Campus News

Campus Speaker: When a Shooter Appears

Within the past two months, there has been a gun on campus. A man in casual clothing walked from the parking garage to the bookstore and halfway back with a gun in his holster—yet only one person called security. Luckily, this man with a gun was an off-duty police officer buying books; but what if he was not?

In this instance, there was the potential for an active shooter being on campus, and if there was, would we know how to react? Andy Gershkowitz, Mike D’ambrosio, and Mark Vash of Saint Leo Campus Security and Safety held an event focusing on how to respond if an active shooting breaks out in a public place. The event Run, Hide, Fight took place on three consecutive Mondays, Oct. 6, 13, and 20 and the title outlines how every individual, student or faculty, should respond if there is an active shooter in the area: run if there is an opportunity, hide in a secure spot if not, and fight only if there is no other option. This article is a small snippet of what to do if a shooting happens in a public place and a summary of the seminar’s message.

The event began with Andy showing a PowerPoint on a school’s response to an active shooter. Andy said that he thought it would be smart to hold this seminar because of recent events. One of those events he was referring to was the shooting at Cobb Grove 16 Theater in Wesley Chapel, FL, where the cause of the dispute was over texting before the movie started.

Andy explained that this is a nation of violence and an active shooting can happen anywhere, especially since guns are so prevalent in today’s society. Although it may seem that active shootings are on the rise, it is highly unlikely to be caught up in one; nevertheless, it is still imperative to be prepared for the worst.

“In this situation the most important thing to have is a plan,” said Andy.

If a shooter is on campus, the University will make an announcement over the loudspeaker, and everyone will receive a text message and an e-mail. As soon as the warning is given, the initial step is to come to terms with the situation so you are able to act rationally; although the traditional lockdown taught in schools is a good strategy, it is argued that it limits the natural instinct to get away from the shooter. Students are taught to hide, even if the shooter is on the opposite side of the campus. It is important to trust instincts and be aware of your surroundings. When you walk into a room for the first time, make notice of where all the exits are. Communicate with the people around you, but do not let them hold you back with indifference and do not stay in a group if they are not listening.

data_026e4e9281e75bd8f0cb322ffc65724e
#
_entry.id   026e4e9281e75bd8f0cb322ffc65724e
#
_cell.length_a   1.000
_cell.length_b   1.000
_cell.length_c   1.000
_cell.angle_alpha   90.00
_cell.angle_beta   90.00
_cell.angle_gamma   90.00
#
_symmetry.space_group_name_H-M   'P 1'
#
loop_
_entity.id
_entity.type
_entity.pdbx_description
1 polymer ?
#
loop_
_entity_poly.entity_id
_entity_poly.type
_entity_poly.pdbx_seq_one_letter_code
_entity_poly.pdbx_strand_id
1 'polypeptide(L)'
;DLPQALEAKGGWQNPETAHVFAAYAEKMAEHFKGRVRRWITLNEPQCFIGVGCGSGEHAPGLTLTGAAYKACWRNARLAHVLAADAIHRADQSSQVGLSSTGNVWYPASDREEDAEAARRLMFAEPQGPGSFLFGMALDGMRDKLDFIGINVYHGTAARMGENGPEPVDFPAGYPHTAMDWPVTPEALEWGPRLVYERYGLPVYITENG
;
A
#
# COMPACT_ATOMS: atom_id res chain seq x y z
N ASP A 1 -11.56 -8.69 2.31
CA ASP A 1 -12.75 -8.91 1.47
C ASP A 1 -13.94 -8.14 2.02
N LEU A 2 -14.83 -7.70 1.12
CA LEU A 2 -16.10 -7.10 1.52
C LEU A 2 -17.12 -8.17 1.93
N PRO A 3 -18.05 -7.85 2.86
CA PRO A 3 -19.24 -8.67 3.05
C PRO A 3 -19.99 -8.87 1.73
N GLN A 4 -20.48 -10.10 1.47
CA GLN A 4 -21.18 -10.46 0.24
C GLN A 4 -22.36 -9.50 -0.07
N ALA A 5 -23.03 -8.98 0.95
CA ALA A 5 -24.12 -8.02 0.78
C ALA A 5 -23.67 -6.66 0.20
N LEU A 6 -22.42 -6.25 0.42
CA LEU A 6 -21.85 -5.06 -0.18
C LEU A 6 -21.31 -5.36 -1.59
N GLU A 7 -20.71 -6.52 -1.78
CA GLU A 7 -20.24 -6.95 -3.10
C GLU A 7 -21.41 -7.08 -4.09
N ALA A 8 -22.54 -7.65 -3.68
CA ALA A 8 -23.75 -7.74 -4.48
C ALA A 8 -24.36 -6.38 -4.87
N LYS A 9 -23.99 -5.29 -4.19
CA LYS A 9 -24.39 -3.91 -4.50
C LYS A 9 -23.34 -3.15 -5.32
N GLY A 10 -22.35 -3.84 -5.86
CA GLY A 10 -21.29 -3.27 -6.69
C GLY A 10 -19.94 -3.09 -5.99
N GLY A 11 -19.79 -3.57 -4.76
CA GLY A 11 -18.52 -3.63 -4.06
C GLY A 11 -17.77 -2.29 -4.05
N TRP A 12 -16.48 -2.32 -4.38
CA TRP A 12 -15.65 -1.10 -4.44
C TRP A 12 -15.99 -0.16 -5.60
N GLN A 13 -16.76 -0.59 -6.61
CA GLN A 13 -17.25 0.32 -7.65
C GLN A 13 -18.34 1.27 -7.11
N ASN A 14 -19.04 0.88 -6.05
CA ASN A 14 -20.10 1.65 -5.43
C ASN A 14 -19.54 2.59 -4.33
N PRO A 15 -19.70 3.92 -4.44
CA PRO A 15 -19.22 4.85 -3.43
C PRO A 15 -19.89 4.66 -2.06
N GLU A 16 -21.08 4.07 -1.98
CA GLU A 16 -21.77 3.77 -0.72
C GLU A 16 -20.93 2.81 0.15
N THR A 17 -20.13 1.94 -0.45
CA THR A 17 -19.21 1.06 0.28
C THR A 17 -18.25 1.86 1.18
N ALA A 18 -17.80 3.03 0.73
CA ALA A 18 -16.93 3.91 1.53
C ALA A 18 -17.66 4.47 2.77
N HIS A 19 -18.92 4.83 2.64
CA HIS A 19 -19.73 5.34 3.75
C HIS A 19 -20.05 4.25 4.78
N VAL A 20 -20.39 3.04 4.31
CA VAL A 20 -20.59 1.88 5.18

There are three actions that can be executed when a shooting is happening. The first is to run to a safe place and get as far away from the shooting as you can. Use your knowledge of the layout of the University to get away or to find a secure hiding spot. If running is not an option or the shooter is nearby, then the second action is to hide. Find a secure place and lock the door, or make a barricade, then turn off all the lights. When you are secure, try calling the police and give as much information as you can. If your hiding spot is in the open and your surroundings are quiet, evaluate your escape route before leaving, then execute it. Do not leave your hiding spot if it is a secure place, because as soon as you leave the hiding spot, you have the potential of getting in the way of the police or running into the shooter.

When law enforcement is dispatched to the University, their primary objective is to stop the threat. They walk in a four-man, diamond-shaped squad with the man in the back walking backwards. This allows them to see all of their surroundings and be able to react. If you come in contact with the police, cooperate with them. They are unfamiliar with the campus and do not know who the shooter is outside of brief descriptions. Do not question them, and stay clear of them since they are heading towards the shooter. After the threat is neutralized, they will tend to the wounded along with the second set of responders.

The shooter also has a plan; they come in with an objective and may even have certain targets. If the shooter discovers your hiding spot, the last line of defense is to attack. This should be the final option available. Mike empathized that this is a literal fight for your life. Use the numbers in your groups to try and restrain the shooter. Confuse them by yelling and throwing things. Someone in the group should take charge. If he is restrained, do not let him get up and relieve him of the weapon. Do not handle the gun unless you know what you are doing. After the PowerPoint, Mike and Mark showed a video that showed the PowerPoint in action. The seminar ended with questions and Mark made up a fake scenario where shots had been fired. The first thing everyone did was pick up chairs and start towards the door to barricade it. For the audience, the seminar really put into perspective how to react if there was an active shooter on campus.

For more information, please visit the Lion’s Pride website to see the video shown during the presentation.

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